Monthly Archives: March 2017

A trademark strategy for your business

In today’s modern and fast paced consumer society, the importance of brands cannot be underestimated. Never before has there been such a vast choice of products and services on offer to consumers across the world. When a company devises a new product, part of the creative and marketing process involves constructing a brand or trade mark for that product, writes David Flynn of FRKelly.

A trademark helps to separate similar products sold by competing companies and helps customers to remember a certain product.

Customers who are satisfied with a particular product link the trademark of that product with reliability and quality. This creates trust and means that in the future the customer will make repeat purchases of goods sold under that trademark. What this means for businesses is that trademarks are extremely important marketing tools and can add substantial value to a company and its products. Before adopting and using a new trademark, a company needs to have a clear strategy of how it intends to protect that trademark and prevent others from using it.

 

Searching Strategy

It is all well and good developing a new brand but a company needs to ensure that the trade mark is available and is not being used for a similar product by a competing company. It is crucial to conduct a search of the relevant trademark registers to ensure a third party has not already registered your trademark.

A comprehensive trade mark search requires specialist software as well as an understanding of trade mark law. A simple internet search is not sufficient. A trademark practitioner can review the results of a trademark search and give a good indication of whether a mark is available to use and register.

Business involves risk and while a trademark search is not infallible, it helps a company assess the risk posed by adopting a particular trademark. If a company launches a new product on the market without undertaking a search, there is a real chance somebody else has exclusive rights to use that trademark. This can have serious and severe commercial repercussions for the business such as a total re-brand, the granting of a court injunction to stop using the mark, damages and whole product lines having to be destroyed. A trademark search helps to reduce the risk of this happening.

 

Filing Strategy

Before launching, a business needs to be sure what territories it will be selling its products in. There are different registration systems available to secure trademark rights. For example, it is possible to register your mark on a country-by-country basis by filing national trademark applications, e.g. if you only want to protect your mark in Ireland, then you can register your mark by filing an Irish trademark application.

If you will be exporting to Europe, a very cost effective option of securing EU-wide trade mark rights is by registering your mark as a European Union Trade Mark. This gives you exclusive trademark rights in all 28 EU member states. There is also the option of the International Trade Mark System. This allows a company to protect its trademark in over 98 territories by simply filing one application and selecting the individual countries it wants its International Trade Mark to cover.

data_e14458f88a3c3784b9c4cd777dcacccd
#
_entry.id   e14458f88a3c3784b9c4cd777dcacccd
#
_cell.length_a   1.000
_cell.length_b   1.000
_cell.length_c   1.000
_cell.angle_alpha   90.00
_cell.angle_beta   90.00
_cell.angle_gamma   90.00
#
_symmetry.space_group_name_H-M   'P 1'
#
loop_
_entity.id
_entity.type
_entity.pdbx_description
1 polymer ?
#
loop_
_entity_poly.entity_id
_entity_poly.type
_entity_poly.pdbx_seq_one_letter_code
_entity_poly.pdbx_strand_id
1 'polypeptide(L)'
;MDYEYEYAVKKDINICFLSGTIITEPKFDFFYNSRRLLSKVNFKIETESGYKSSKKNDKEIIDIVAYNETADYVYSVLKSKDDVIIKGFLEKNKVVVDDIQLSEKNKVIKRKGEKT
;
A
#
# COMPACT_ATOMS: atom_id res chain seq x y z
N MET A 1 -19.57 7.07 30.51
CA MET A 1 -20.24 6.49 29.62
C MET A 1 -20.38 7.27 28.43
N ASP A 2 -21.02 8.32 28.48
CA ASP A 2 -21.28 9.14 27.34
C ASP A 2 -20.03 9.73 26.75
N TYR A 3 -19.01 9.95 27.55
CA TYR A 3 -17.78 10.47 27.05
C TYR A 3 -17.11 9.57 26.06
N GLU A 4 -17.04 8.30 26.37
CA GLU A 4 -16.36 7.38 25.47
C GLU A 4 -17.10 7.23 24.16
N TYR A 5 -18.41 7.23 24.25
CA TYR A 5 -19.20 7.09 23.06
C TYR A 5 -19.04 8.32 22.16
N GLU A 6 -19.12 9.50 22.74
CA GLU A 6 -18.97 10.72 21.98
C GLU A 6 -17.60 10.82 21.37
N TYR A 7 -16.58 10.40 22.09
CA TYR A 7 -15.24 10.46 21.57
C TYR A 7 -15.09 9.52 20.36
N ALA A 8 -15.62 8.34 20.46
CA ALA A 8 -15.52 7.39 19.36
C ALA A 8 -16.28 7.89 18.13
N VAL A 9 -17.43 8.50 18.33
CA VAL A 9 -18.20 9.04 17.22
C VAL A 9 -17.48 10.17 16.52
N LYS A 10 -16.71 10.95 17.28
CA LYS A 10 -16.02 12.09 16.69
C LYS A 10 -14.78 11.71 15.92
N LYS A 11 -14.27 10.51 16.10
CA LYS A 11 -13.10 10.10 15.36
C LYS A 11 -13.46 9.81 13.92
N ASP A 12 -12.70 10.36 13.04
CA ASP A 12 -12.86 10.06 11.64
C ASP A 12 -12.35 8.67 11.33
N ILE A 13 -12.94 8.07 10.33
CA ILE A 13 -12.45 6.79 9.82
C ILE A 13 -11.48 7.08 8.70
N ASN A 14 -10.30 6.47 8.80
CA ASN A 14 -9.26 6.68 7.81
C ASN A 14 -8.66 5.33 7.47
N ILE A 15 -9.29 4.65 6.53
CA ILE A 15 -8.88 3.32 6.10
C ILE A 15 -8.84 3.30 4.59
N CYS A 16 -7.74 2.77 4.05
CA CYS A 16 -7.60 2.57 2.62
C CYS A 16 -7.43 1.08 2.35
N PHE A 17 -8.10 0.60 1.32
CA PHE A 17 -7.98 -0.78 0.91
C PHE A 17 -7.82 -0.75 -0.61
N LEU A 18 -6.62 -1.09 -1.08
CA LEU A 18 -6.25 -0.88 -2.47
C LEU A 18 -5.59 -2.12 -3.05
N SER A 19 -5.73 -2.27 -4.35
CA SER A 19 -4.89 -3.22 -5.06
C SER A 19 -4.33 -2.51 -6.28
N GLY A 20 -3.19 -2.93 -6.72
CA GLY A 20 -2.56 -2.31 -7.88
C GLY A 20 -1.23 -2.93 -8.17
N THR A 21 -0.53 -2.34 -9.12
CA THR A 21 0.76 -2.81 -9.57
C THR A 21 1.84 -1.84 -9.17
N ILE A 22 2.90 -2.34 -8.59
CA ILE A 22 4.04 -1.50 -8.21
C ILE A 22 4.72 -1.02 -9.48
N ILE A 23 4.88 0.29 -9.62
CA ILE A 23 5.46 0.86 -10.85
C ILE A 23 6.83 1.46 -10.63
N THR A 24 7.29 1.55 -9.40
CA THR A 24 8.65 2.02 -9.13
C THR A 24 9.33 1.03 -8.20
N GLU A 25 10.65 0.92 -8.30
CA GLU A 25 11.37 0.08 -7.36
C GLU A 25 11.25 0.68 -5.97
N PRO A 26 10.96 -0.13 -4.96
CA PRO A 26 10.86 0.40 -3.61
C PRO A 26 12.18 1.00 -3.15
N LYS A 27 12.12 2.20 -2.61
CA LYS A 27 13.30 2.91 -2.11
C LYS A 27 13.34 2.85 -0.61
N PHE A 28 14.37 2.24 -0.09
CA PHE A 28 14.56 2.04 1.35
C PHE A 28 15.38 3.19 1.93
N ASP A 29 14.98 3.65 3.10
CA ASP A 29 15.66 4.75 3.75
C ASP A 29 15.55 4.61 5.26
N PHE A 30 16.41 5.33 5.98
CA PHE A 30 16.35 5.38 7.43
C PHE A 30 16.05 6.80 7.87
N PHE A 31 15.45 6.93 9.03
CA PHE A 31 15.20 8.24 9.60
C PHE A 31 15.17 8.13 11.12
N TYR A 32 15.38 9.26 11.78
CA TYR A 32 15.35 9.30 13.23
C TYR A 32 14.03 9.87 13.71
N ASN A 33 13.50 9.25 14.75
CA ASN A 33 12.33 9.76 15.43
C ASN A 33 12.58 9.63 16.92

The cost depends on the number of territories selected. An International trademark also allows a company to manage their portfolio of marks through one centralized system.

It is also a good idea for a company to register its trademark in the country where their goods are being manufactured. Sometimes a foreign manufacturer contracted to produce branded goods for a particular company will go ahead and register the trademark themselves. This means that the manufacturer holds the trademark rights and could even prevent the company which hired it from using the mark in that country. Therefore, a company should secure its trademark rights before entering a deal with a particular manufacturer or company, especially abroad and in countries which are intellectual property abuse hotspots (such as china).

If a company’s goods are likely to be counterfeited, then it is wise for the business to register its trade marks with customs. Customs will seize any goods it suspects are counterfeit and will seek confirmation from the business owner whether the goods are genuine or fake.

Effort and commitment that goes into achieving success

We caught up with John at the recent AIB Start-up Academy Dublin Summit and asked him about the importance of self-belief and mentorship.

How important is it to have belief in yourself when starting off in business?

It’s a bit scary and a bit daunting to do something from scratch on your own. There will be days where you doubt yourself, so you definitely need to have that self-belief. I also think that you need to surround yourself with people who are similar to you and who can pick you up when you’re having a down day. You’ll be able to do it vice-versa with them. I’m pretty selective about the people I hang out with. I want to be around high-energy people who can boost me along when I’m not quite there.

As a coach, you act as a mentor to your fighters. How do you approach this role?

When a fighter is starting off, they’re able to lean on me a little bit because they’ve seen the experience I’ve had and the success I’ve had with different fighters. One of my main roles with them is to make them accountable. If they tell me they want to be a champion, I measure the hours they’ve been training. If they’re not training like a champion, they’re not going to be a champion!